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Life is a Rollercoaster; Ride It

From fashion runways to track and field, Callie Wallace embraces it all

photograph by Heather Simmons

In Paris, Callie Wallace scans a crowd of fashion editors and photographers before striding confidently down a runway and into the glare of flashing cameras. While it’s still new, she’s growing accustomed to the spotlight. Last year, the high school senior from St. Mary’s Episcopal School modeled Lacoste designs for Paris Haute Couture Fashion Week, posing for Grazia magazine, and showing off the work of designer Izzy Miyake. Then in May, Callie flaunted hot styles during Memphis’ Fashion Week.

“It’s been a whirlwind,” she admits. But the 17-year-old enthusiastically embraces each new experience. “I’m always first in line to ride roller coasters.” 

Four years ago, Callie was browsing Macy’s in Collierville, with her mom, Jennifer, when her blue eyes, electrifying smile, and 5-feet-10-inch stature caught the attention of an employee with the talent agency Elzemeyer, now ETA. Today she’s represented in Milan, Barcelona, Paris, New York, and Memphis.

Callie was preparing to return to Paris this summer for modeling assignments. But a soccer accident left her nose fractured in three places. Many teens would have been crushed, but Callie showed resilience. “I wasn’t too disheartened because I know God has a perfect plan, and so I try not to have a fear of bad news,” she says.

Instead, she spent time with family and took a mission trip to New Mexico with her youth group, where the teens ran a vacation Bible school on a Navajo reservation.

This fall, Callie will continue modeling but keep it in perspective. “I’ve declined lots of jobs because school is very important to me.” 

Not many teens would describe the opportunity to model designer clothes as a “business experience.” But being raised on the family farm has helped this young woman stay grounded. Her father, John, owns Vincent Soybean and Grain Co. in Crawfordsville, Arkansas. “Growing up on a farm has taught me to be hard-working and conservative. My dad taught me the business side of things, to enjoy what you do but to keep things in perspective and be practical.”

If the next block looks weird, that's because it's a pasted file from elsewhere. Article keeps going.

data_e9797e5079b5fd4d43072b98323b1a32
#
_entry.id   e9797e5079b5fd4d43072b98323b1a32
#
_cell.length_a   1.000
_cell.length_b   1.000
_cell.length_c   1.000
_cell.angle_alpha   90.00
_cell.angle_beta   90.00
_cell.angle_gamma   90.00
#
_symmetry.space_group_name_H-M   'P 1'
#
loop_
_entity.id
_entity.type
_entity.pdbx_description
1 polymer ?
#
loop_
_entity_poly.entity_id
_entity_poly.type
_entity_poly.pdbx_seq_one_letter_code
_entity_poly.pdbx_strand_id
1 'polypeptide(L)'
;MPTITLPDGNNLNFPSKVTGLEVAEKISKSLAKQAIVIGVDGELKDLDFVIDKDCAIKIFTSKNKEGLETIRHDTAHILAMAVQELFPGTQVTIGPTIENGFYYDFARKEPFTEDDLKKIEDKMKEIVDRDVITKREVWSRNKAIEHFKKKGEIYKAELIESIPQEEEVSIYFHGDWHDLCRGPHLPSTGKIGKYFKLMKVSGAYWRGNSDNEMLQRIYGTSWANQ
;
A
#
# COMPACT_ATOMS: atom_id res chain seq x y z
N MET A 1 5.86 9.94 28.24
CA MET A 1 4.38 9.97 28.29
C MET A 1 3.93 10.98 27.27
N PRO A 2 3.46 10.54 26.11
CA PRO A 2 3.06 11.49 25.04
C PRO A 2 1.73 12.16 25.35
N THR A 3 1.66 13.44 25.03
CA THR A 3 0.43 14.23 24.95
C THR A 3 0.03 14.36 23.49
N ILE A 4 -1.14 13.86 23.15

Callie’s approach involves learning about brands, and reviewing a client’s previous work. She uses mental visualization techniques to help her reach her goals. “If you have big dreams, you need to make a plan and do the work,” she notes. A sports enthusiast, she started pole-vaulting last season after an injury sidelined her from competitive volleyball. She caught on quickly and wrapped up her first season with a sixth-place finish at the state meet. 

Someday, she’ll page through a scrapbook and reminisce about this rich period of her life. Wondering which activities brings the most satisfaction? “Wednesday night church youth group with my friends,” she answers readily. “In the middle of the week, I have quiet time and worship. I’m thankful for all that God has given me.”

The Real Scoop

FAVORITE DESIGNER LOOK: A Marc Jacobs polka dot dress with matching shoes and accesories
VOLUNTEER WORK: At Refuge Empowerment in Binghampton, she helps kids from Africa learn English
FUTURE GOALS: She plans to study international business in college

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